four Standardbreds, can be a source of great
expert opinion is important in buying
                                                       joy for owners. They are beautiful to watch and
Standardbred horsepower, too.                          sometimes race for higher purses than their pacing
Since you can spend between several hundred            brethren because there are fewer of them. But they
and several hundred thousand dollars when              have challenges. They may take more time and
buying a horse, the expertise of your trainer and      patience to develop, and may be more prone to
a veterinarian will be invaluable. In evaluating       gallop in a race, known as going “off-stride.”
whether a horse is worth the asking price, or how
high you should bid at auction, they will look at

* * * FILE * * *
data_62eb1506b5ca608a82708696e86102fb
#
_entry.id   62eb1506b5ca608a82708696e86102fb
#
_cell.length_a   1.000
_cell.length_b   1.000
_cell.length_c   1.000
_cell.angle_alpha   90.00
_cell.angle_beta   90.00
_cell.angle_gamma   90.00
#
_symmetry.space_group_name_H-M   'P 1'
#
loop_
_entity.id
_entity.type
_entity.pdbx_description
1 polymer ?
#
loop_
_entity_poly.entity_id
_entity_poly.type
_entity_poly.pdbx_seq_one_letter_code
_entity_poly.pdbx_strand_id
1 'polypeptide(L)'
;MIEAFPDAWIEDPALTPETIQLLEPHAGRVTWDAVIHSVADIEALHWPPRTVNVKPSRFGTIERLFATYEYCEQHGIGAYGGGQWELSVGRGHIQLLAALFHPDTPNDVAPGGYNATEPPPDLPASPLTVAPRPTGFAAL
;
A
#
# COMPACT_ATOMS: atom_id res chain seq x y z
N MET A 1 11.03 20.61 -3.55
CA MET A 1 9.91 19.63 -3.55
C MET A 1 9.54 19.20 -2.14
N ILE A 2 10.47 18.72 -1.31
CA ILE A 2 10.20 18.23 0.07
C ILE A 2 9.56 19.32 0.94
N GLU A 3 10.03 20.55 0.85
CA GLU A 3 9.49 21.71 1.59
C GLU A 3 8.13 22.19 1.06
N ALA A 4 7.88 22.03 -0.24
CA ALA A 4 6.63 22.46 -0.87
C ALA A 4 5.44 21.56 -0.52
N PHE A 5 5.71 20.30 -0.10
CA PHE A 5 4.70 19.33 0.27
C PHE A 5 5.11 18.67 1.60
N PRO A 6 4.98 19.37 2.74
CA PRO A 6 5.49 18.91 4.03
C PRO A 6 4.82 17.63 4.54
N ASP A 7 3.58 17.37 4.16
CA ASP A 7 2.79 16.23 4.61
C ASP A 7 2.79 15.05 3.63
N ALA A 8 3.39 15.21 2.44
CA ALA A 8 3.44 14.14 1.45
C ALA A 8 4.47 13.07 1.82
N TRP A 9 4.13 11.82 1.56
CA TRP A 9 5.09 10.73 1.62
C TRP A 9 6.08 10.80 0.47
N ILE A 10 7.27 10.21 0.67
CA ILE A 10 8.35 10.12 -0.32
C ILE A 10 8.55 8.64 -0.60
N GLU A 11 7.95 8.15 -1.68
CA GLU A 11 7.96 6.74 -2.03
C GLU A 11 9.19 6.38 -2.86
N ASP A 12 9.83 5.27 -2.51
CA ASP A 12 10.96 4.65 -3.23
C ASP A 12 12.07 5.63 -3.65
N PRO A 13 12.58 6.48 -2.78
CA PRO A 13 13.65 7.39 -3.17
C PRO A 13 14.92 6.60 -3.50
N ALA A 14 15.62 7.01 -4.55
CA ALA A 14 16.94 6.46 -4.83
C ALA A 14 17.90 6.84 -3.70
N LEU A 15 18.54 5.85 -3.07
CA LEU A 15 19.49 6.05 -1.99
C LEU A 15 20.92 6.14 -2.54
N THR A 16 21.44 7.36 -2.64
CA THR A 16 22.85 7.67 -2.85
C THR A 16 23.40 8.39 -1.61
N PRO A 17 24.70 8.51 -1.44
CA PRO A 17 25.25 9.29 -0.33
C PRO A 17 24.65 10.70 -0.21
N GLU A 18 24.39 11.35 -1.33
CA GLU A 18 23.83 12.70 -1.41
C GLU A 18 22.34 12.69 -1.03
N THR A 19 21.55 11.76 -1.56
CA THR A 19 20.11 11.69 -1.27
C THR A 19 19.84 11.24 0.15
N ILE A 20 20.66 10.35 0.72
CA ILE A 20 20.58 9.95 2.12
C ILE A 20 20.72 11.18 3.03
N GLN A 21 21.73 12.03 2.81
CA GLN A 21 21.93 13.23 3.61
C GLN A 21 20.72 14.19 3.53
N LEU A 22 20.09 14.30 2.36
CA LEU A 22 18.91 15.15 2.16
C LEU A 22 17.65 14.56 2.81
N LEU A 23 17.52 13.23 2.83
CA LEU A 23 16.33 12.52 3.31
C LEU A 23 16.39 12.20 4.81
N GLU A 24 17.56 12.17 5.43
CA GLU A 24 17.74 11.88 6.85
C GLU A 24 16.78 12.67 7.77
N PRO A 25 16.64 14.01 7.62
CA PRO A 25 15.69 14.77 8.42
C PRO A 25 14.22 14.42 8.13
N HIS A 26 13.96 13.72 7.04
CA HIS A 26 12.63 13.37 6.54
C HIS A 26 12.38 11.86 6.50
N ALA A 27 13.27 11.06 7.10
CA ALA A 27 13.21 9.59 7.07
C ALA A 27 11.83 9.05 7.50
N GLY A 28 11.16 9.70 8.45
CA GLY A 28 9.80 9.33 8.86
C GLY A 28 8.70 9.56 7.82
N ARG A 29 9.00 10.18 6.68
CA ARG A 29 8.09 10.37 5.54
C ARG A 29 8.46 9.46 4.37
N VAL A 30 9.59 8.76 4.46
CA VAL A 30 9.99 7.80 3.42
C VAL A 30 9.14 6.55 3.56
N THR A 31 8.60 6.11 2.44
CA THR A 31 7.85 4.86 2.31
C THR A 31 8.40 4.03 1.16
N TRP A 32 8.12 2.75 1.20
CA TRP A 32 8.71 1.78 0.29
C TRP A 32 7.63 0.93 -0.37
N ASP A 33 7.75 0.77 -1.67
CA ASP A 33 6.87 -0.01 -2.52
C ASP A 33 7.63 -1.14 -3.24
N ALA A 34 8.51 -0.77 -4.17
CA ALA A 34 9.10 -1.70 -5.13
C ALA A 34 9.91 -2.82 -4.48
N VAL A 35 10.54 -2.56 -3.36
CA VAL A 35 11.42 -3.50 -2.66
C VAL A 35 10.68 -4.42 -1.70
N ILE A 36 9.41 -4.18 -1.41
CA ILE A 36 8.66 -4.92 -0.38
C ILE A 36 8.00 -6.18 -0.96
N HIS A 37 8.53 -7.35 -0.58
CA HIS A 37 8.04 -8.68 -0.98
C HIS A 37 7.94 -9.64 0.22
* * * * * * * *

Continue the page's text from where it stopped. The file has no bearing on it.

two important factors: breeding and conformation.
As a general rule, the best racehorses are the
product	of	the	best	breeding;	a	prominent	and	
productive stallion mated to a well-bred mare with
a history of producing exceptional horses. Now
and again, the farmer’s old mare is crossed to an
unknown stud and a champion is born, but it
doesn’t happen often.
No animal, however, is judged on breeding alone.
Conformation—how a horse is physically “put            Pacers are more prevalent in harness racing, so
together”—is equally important. Experienced            it might be easier to find one that is successful
buyers look for many things: wide-set eyes are         at a lesser price. Since they race with the aid of
said	to	indicate	intelligence;	a	wide	jaw,	long	and	   hobbles, they are less likely to break stride. But
massive neck, and powerful chest mean good lung        there has been a speed explosion among pacers
capacity;	straight	legs	and	feet	suggest	a	good	       in recent years, and competition among pacers is
stride, which lessens the possibility of injury and    often quite keen.
Excellent breeding or conformation—alone or
together—still does not ensure success. Individuals
who know about them are as much seers as
they are scientists. Paying careful attention to